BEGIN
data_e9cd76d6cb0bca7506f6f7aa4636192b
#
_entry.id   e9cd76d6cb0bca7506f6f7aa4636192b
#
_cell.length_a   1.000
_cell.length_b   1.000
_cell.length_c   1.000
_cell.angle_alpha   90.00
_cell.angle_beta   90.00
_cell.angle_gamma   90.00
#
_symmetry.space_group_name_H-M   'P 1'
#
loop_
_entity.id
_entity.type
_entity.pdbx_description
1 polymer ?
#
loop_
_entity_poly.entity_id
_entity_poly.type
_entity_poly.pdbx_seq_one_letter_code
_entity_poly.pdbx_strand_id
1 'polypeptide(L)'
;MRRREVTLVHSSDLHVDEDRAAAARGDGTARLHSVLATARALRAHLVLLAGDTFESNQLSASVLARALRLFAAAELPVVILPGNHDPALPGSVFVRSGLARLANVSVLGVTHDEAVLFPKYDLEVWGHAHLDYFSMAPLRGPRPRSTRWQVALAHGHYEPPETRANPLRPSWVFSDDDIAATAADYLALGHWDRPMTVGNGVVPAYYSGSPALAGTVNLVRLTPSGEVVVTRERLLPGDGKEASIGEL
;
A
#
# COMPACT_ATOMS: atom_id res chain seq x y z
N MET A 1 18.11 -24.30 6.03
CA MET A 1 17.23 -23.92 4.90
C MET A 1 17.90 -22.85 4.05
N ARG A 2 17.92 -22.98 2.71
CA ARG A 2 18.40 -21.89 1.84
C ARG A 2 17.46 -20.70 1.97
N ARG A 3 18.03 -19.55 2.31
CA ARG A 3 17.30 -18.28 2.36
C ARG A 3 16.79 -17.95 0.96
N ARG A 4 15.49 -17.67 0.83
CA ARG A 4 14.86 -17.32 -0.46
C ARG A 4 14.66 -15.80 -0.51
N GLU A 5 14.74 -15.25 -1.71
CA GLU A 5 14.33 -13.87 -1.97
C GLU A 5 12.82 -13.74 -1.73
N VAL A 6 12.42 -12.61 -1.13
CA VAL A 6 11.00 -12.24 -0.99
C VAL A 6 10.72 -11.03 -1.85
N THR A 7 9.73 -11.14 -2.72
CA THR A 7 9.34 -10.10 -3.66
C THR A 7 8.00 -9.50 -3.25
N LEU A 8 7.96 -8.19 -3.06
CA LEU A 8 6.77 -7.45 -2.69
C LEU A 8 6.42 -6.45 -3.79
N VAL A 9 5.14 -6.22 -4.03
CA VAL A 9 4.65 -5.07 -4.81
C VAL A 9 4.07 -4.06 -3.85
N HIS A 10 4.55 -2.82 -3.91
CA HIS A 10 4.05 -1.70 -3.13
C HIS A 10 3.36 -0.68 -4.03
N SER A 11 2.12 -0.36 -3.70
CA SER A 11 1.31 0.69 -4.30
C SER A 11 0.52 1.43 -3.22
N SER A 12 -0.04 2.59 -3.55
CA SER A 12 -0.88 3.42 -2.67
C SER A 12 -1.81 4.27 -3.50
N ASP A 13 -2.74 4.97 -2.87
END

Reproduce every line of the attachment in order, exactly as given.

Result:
data_e9cd76d6cb0bca7506f6f7aa4636192b
#
_entry.id   e9cd76d6cb0bca7506f6f7aa4636192b
#
_cell.length_a   1.000
_cell.length_b   1.000
_cell.length_c   1.000
_cell.angle_alpha   90.00
_cell.angle_beta   90.00
_cell.angle_gamma   90.00
#
_symmetry.space_group_name_H-M   'P 1'
#
loop_
_entity.id
_entity.type
_entity.pdbx_description
1 polymer ?
#
loop_
_entity_poly.entity_id
_entity_poly.type
_entity_poly.pdbx_seq_one_letter_code
_entity_poly.pdbx_strand_id
1 'polypeptide(L)'
;MRRREVTLVHSSDLHVDEDRAAAARGDGTARLHSVLATARALRAHLVLLAGDTFESNQLSASVLARALRLFAAAELPVVILPGNHDPALPGSVFVRSGLARLANVSVLGVTHDEAVLFPKYDLEVWGHAHLDYFSMAPLRGPRPRSTRWQVALAHGHYEPPETRANPLRPSWVFSDDDIAATAADYLALGHWDRPMTVGNGVVPAYYSGSPALAGTVNLVRLTPSGEVVVTRERLLPGDGKEASIGEL
;
A
#
# COMPACT_ATOMS: atom_id res chain seq x y z
N MET A 1 18.11 -24.30 6.03
CA MET A 1 17.23 -23.92 4.90
C MET A 1 17.90 -22.85 4.05
N ARG A 2 17.92 -22.98 2.71
CA ARG A 2 18.40 -21.89 1.84
C ARG A 2 17.46 -20.70 1.97
N ARG A 3 18.03 -19.55 2.31
CA ARG A 3 17.30 -18.28 2.36
C ARG A 3 16.79 -17.95 0.96
N ARG A 4 15.49 -17.67 0.83
CA ARG A 4 14.86 -17.32 -0.46
C ARG A 4 14.66 -15.80 -0.51
N GLU A 5 14.74 -15.25 -1.71
CA GLU A 5 14.33 -13.87 -1.97
C GLU A 5 12.82 -13.74 -1.73
N VAL A 6 12.42 -12.61 -1.13
CA VAL A 6 11.00 -12.24 -0.99
C VAL A 6 10.72 -11.03 -1.85
N THR A 7 9.73 -11.14 -2.72
CA THR A 7 9.34 -10.10 -3.66
C THR A 7 8.00 -9.50 -3.25
N LEU A 8 7.96 -8.19 -3.06
CA LEU A 8 6.77 -7.45 -2.69
C LEU A 8 6.42 -6.45 -3.79
N VAL A 9 5.14 -6.22 -4.03
CA VAL A 9 4.65 -5.07 -4.81
C VAL A 9 4.07 -4.06 -3.85
N HIS A 10 4.55 -2.82 -3.91
CA HIS A 10 4.05 -1.70 -3.13
C HIS A 10 3.36 -0.68 -4.03
N SER A 11 2.12 -0.36 -3.70
CA SER A 11 1.31 0.69 -4.30
C SER A 11 0.52 1.43 -3.22
N SER A 12 -0.04 2.59 -3.55
CA SER A 12 -0.88 3.42 -2.67
C SER A 12 -1.81 4.27 -3.50
N ASP A 13 -2.74 4.97 -2.87